We were having lunch at our favorite gluten-free café-restaurant yesterday, when my friend Ally commented that after her flight back from Melbourne last month, she’d arrived at the Ezeiza International Airport in Buenos Aires feeling like she was coming back home.
I found myself nodding vigorously, in complete agreement with her, both of us fellow foreigners who have found our nooks and crannies in a city that is not our own.
I wasn’t born in Argentina, but rather, in the sunny, tropical, sticky and humid Singapore, where I spent the first 25 years of my life. Yet having lived the past six years as a resident in here in Buenos Aires (where I’ve been granted permanent residency), I’d dare to say that Argentina is as much my home as Singapore is.
The finance analyst in me did a quick mental calculation: six out my thirty years on earth equates to twenty percent of my life. Put that way, I’ve lived twenty percent of my life in South America, on the exact opposite side of the globe where I was born. That’s a pretty big part of my life, and nothing to belittle at all.
Long ago, I used to subscribe to the popular idea that your growing up years determine your personality and outlook on life, but the past six years in Buenos Aires, also known as “the Paris of South America”, have led me to revise my beliefs.
I’ve become a different person –for the better I’d like to think- as the experiences I’ve lived and the people I’ve met on this side of the world have gently shaped and molded me and the way I think and act. I’ve definitely evolved as the time passed, learning and adapting my mindset in response to changes in my reality.
What I’m trying to say is that Argentina has changed me, and it has become very much my home, despite the fact that my facial features and Asian accent state the opposite.
Weirdly enough though, I don’t often feature Argentine recipes on my blog, for no reason in particular. But when Juan asked me to bake a gluten-free and vegan version of pepas de membrillo (thumbprint cookies filled with quince jelly), I thought, why not?
Given that Argentina is now my home, and pepas de membrillo are commonly found in almost any decent bakery in this country, it only made sense that the recipe gets the space it deserves on this blog.
In my opinion, these thumbprint cookies aren’t particularly pretty or attractive in their presentation.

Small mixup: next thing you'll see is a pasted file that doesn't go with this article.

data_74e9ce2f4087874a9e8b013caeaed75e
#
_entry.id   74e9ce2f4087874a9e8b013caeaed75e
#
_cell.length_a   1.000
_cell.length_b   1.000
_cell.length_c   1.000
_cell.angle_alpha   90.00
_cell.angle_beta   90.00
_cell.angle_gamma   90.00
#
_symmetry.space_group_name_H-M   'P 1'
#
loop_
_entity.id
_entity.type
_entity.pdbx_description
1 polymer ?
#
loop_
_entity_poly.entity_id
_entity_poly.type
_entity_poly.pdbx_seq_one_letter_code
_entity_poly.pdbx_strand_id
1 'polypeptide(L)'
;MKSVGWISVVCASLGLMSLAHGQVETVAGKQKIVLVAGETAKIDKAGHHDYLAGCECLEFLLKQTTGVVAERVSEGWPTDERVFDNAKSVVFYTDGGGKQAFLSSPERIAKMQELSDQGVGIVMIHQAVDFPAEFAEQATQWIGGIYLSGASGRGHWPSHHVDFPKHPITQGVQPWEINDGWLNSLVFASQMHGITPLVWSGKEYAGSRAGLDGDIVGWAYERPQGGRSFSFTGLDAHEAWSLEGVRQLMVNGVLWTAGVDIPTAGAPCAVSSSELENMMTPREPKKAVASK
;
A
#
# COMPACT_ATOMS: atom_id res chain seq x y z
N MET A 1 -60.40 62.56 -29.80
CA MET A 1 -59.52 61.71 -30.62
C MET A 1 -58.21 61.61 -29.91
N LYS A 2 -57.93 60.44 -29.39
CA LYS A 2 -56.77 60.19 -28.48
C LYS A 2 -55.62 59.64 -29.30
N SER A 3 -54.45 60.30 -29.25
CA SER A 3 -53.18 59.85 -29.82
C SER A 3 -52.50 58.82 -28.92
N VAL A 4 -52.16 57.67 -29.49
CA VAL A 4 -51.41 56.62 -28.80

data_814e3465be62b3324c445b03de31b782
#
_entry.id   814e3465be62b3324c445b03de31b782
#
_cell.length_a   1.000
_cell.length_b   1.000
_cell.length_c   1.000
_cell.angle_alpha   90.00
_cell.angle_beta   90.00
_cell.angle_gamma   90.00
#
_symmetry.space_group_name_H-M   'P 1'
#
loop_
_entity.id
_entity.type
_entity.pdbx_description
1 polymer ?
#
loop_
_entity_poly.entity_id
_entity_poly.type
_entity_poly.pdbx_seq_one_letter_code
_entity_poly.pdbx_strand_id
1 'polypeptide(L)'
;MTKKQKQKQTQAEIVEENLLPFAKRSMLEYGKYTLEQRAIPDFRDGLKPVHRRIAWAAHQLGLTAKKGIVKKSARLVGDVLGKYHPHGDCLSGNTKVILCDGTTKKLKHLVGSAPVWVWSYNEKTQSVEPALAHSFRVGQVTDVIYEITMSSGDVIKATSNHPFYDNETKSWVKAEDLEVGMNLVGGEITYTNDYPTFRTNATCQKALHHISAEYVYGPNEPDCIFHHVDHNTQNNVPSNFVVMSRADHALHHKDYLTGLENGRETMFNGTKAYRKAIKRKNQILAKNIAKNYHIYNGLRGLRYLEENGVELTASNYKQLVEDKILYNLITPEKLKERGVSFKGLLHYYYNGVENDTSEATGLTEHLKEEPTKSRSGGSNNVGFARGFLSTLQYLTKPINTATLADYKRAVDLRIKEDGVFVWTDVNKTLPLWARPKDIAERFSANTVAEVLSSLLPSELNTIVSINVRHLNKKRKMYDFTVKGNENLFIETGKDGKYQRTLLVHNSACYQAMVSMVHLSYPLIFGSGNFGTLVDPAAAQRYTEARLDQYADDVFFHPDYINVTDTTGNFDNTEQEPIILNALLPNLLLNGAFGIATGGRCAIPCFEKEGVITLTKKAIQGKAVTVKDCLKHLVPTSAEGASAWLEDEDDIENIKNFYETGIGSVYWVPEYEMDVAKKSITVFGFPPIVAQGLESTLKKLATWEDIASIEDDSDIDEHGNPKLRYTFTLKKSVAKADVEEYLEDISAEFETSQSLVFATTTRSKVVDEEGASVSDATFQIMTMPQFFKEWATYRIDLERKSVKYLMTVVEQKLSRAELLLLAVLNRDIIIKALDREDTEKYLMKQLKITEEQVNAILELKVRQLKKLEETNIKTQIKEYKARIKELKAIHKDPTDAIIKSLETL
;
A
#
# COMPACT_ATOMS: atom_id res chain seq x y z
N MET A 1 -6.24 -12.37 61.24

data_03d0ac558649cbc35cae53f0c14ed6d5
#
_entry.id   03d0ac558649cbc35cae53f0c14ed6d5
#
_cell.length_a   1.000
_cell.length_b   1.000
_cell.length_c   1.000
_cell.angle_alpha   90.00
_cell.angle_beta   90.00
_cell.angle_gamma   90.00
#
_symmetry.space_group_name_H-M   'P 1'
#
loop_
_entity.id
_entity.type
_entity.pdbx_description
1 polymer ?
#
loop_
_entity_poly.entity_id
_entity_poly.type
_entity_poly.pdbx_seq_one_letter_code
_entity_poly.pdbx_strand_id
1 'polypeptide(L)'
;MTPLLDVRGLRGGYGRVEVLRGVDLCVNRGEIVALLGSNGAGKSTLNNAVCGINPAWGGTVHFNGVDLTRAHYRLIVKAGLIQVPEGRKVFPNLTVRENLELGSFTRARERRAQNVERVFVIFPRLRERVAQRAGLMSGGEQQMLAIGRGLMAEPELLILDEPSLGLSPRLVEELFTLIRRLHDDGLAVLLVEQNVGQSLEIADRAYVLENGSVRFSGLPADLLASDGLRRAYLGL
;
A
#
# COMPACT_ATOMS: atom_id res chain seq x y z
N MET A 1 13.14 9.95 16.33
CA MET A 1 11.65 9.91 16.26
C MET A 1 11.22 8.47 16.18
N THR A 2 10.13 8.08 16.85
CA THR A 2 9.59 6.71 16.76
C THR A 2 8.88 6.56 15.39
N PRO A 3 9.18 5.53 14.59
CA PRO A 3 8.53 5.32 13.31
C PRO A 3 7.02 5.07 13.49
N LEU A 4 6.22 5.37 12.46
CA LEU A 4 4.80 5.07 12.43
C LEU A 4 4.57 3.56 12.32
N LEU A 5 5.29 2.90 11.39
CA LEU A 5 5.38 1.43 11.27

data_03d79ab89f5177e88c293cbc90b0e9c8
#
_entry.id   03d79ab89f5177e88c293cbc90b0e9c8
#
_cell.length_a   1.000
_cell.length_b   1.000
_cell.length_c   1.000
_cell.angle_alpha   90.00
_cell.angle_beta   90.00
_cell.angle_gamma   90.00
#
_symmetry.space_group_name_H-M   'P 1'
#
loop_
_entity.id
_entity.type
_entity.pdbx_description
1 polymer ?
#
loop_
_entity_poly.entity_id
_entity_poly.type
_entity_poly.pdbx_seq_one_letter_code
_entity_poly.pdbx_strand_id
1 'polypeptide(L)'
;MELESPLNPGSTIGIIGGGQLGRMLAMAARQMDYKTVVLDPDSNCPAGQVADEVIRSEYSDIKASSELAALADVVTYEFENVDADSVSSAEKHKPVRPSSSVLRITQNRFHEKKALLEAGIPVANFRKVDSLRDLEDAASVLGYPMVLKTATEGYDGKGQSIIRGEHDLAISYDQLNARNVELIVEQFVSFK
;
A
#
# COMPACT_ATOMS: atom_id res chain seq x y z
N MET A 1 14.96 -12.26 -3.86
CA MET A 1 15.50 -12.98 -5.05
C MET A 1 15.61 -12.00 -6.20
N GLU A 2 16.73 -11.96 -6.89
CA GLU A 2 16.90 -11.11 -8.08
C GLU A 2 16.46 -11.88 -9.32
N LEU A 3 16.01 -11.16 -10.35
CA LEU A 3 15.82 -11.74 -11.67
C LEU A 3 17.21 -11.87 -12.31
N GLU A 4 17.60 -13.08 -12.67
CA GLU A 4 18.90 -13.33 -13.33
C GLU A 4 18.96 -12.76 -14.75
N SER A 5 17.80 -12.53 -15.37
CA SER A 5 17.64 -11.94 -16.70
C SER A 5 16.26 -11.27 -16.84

(In fact, I think they look very simple, maybe a little too simple? But that’s probably the food stylist in me nit-picking at the most ridiculous things.)
Essentially, they are cookies that have been indented with your thumb (hence the name “thumbprint cookies”), and then filled with quince jelly just before being sent to the oven for a few minutes of baking.
Yet these cookies’ simple appearance betrays the delightful first bite that is a mix between crumbly yellow cookie dough and sticky sweet jam (or jelly in this case).
Paired with a steeping mug of tea, these cookies make for an excellent afternoon snack, or breakfast, if you prefer. Whichever way you eat them, I think you’ll enjoy this simple Argentine sweet treat, very much.
- 2 cups yellow corn flour
- 1 cup cornstarch
- 1 cup tapioca starch
- 1 cup sugar
- 3 teaspoons baking powder
- 2 flax eggs (2 tablespoons flaxseed meal + 6 tablespoons water)
- 1 teaspoon vanilla extract
- ⅓ cup coconut oil + 1 tablespoons, softened
- ½ cup water + more as needed
- 1½ cups quince jelly
- Preheat oven to 350 degrees Fahrenheit (180 degrees Celsius) and line two baking sheet with parchment paper or a silpat.
- Prepare flax eggs by combining flaxseed meal and water. Mix well and let sit in the refrigerator for 15 minutes to combine.
- Heat up the quince jelly with a bit a water until it is a thick, jam-like liquid.
- In a large bowl, beat coconut oil and sugar together until creamy.
- Add in the flax eggs, vanilla extract, yellow corn flour, cornstarch and tapioca starch, and mix until you get a homogeneous dough.
- If necessary, add 1 tablespoon of water at a time until the dough is no longer dry but make sure it isn't too sticky either.
- Using 1 tablespoon of dough per cookie, form balls of cookie dough and place them in single layer on the prepared baking sheet (you will need to use two cookie sheets).
- Flatten the balls of dough and create a small indentation with your thumb.
- Place a teaspoon of quince jelly within each indentation.
- Bake 10 to 11 minutes until the bottom is slightly golden.
- Let the quince jelly thumbprint cookies fully cool before eating them.